The Middle East and Africa (MEA) will post the world’s-fastest mobile data traffic growth rate from 2013-2018, according to a new study.
The Cisco Visual Networking Index Global Mobile Data Traffic Forecast for 2013 to 2018 reports that mobile data traffic in the region will increase 14-fold by 2018.
The report suggests that mobile data traffic in the MEA region will reach 1.49 exabytes per month by 2018 – the equivalent of 372 million DVDs each month or 4,105 million text messages each second.
Across MEA, mobile data traffic growth is being driven by the world’s-fastest uptake of Internet Protocol version 6 (Ipv6) -capable smartphones and tablets, with a CAGR of 35 per cent, rising from 133 million in 2013 to almost 598 million in 2018.
In the region, smart wearable devices like watches, glasses, and fitness trackers are also slated to post strong growth from 700,000 in 2013 to 8 million in 2018, the Cisco report estimates.
“As our personal and business lives become increasingly mobile, MEA is really coming to the fore as early, widespread adopters of the latest smartphone and wearable technology. Driven by one of the most tech-receptive and youthful populations on the planet, this is a region that is now extremely well-placed to lead technological innovation in all aspects of daily life and business, leveraging the emerging power of the ‘Internet of Everything’ and faster mobile data networks,” said Fady Younes, Regional Sales Manager and Client Director, Cisco.
2013-2018 Mobile VNI MEA Highlights
• MEA mobile data traffic will reach 1.49 Exabytes per month by 2018 – the equivalent of 372 million DVDs each month or 4,105 million text messages each second.
• MEA mobile data traffic will grow 2 times faster than region’s fixed IP traffic from 2013 to 2018.
• MEA mobile data traffic will account for 39% of region’s fixed and mobile data traffic by 2018, up from 10% in 2013.
• In MEA, 36% of mobile connections will be 'smart' connections by 2018, up from 10% in 2013.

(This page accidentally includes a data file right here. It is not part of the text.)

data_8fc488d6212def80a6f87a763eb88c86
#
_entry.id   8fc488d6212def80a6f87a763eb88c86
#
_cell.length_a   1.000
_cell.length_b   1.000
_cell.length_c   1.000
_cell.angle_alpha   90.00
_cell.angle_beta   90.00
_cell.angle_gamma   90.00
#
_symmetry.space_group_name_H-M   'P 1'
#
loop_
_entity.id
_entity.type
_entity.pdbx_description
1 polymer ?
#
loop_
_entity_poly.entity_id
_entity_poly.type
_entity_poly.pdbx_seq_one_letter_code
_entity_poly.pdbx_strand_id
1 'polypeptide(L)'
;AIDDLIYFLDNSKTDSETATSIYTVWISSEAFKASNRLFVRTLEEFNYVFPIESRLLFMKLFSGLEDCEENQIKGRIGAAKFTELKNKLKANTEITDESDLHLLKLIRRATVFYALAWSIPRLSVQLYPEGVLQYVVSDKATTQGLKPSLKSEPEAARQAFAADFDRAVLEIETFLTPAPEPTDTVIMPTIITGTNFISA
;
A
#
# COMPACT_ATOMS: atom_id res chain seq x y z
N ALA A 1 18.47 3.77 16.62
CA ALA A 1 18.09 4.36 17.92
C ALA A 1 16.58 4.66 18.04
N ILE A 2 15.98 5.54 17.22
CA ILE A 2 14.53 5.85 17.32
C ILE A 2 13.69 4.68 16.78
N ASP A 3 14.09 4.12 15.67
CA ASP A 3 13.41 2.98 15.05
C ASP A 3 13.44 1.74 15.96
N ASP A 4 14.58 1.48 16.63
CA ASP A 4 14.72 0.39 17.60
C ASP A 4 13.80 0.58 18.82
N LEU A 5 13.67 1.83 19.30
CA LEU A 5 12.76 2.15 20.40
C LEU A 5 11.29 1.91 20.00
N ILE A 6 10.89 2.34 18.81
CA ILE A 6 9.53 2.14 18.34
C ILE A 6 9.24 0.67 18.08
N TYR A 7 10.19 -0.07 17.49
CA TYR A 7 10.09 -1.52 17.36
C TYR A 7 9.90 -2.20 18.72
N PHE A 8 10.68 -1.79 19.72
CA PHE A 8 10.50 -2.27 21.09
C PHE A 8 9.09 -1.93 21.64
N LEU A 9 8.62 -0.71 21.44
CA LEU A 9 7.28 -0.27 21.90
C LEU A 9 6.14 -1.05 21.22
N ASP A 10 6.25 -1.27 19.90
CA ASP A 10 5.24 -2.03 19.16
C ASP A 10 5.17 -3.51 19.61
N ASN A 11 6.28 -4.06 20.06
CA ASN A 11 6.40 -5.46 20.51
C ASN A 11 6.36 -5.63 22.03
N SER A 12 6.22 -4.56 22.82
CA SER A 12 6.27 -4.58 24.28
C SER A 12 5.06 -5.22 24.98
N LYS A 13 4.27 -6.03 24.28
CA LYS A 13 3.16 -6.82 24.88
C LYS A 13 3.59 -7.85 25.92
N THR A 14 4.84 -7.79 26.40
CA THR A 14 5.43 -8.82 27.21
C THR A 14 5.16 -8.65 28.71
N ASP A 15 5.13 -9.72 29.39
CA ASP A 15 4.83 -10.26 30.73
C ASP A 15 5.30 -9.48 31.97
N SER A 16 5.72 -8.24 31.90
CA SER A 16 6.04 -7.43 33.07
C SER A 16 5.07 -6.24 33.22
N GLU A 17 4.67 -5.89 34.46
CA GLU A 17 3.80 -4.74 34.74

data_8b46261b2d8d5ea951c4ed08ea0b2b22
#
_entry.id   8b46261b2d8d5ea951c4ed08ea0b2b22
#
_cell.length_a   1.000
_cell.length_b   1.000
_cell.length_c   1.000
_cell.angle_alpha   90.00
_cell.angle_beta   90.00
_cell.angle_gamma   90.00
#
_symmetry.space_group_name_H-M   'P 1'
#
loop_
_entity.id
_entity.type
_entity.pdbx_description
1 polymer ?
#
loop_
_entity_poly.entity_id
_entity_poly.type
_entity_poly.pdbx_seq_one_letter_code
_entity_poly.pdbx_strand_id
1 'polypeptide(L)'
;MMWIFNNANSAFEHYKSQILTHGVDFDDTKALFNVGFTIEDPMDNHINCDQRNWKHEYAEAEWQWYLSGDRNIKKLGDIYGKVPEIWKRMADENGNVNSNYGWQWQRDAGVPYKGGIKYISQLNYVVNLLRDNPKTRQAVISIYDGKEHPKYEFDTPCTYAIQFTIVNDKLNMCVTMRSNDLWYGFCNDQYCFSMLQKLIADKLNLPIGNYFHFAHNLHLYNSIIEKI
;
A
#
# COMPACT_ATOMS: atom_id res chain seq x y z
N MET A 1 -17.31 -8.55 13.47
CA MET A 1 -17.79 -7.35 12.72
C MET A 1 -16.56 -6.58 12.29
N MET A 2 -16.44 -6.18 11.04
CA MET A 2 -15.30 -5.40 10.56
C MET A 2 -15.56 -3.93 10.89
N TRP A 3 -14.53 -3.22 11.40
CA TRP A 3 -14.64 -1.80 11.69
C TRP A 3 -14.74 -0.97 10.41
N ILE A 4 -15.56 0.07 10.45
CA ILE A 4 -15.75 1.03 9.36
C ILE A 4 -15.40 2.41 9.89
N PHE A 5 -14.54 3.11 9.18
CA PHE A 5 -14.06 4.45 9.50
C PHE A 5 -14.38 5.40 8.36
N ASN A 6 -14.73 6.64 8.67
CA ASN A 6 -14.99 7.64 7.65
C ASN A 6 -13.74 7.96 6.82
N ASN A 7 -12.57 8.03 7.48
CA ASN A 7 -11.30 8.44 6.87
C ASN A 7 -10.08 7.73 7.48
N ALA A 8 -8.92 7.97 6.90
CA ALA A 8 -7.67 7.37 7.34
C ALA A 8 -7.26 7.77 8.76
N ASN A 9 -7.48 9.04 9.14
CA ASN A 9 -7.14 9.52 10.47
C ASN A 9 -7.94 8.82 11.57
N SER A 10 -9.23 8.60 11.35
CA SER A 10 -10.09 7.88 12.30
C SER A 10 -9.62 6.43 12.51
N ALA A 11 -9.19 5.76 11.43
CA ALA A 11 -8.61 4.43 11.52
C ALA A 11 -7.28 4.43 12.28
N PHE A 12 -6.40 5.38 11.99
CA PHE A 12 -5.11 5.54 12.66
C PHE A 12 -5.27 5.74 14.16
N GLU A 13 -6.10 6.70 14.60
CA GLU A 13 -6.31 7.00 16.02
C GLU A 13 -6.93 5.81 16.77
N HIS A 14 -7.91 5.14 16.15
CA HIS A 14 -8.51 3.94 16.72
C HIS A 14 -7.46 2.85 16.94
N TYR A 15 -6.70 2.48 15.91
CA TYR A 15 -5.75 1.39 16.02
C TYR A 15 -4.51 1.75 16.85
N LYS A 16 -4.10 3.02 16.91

• In MEA, 90% of mobile data traffic will be 'smart' traffic by 2018, up from 76% in 2013.
Global Mobile Trends
Mobile data traffic growth around the world is driven by four trends: mobile users growing from 4.1 billion in 2013 to 4.9 billion in 2018, mobile Internet connections growing from 7 billion in 2013 to 10 billion in 2018, mobile video growing from 59 per cent of mobile data traffic in 2013 to 69 per cent in 2018, and mobile speeds nearly doubling from 1.4 Mbps in 2013 to 2.5 Mbps in 2018.
Global machine-to-machine connections, which use wired and Wi-Fi systems to communicate with devices, will grow from 5 per cent of mobile-connected devices and 1 per cent of mobile data traffic in 2013, to 20 per cent of mobile-connected devices and 6 per cent of mobile data traffic in 2018.
By the end of 2014, the number of global mobile-connected devices will be more than the number of people in the world, and by 2018 there will be more than 10 billion mobile-connected devices and nearly 1.4 mobile devices per capita, according to the report.
On all of these mobile-connected devices, people are also increasingly watching mobile video, with global traffic growing 14-fold from 2013 to 2018, and will represent 69 per cent of total mobile traffic in 2018. Declining in mobile traffic from 2013 to 2018 will be web and data applications (28 to 17 per cent), streaming audio (14 to 11 per cent), and file sharing (four to three per cent).
Supporting the increase in mobile data traffic, communications companies are deploying ultrafast 4G mobile networks, and off-loading mobile data onto Wi-Fi or small cell networks. In MEA, 4G connections will grow from 3.6 million in 2013 to 86.6 million in 2018. Global mobile traffic offloaded will grow from 45 per cent in 2013 to 52 per cent in 2018.
“In MEA, mobile data traffic will continue its truly remarkable growth, which is indicative of mobility becoming a critical characteristic of almost every network experience, and the value consumers and businesses alike place on it. It is also representative of the immense opportunities ahead for service providers who sit at the center of the Internet of Everything,” concluded Younes.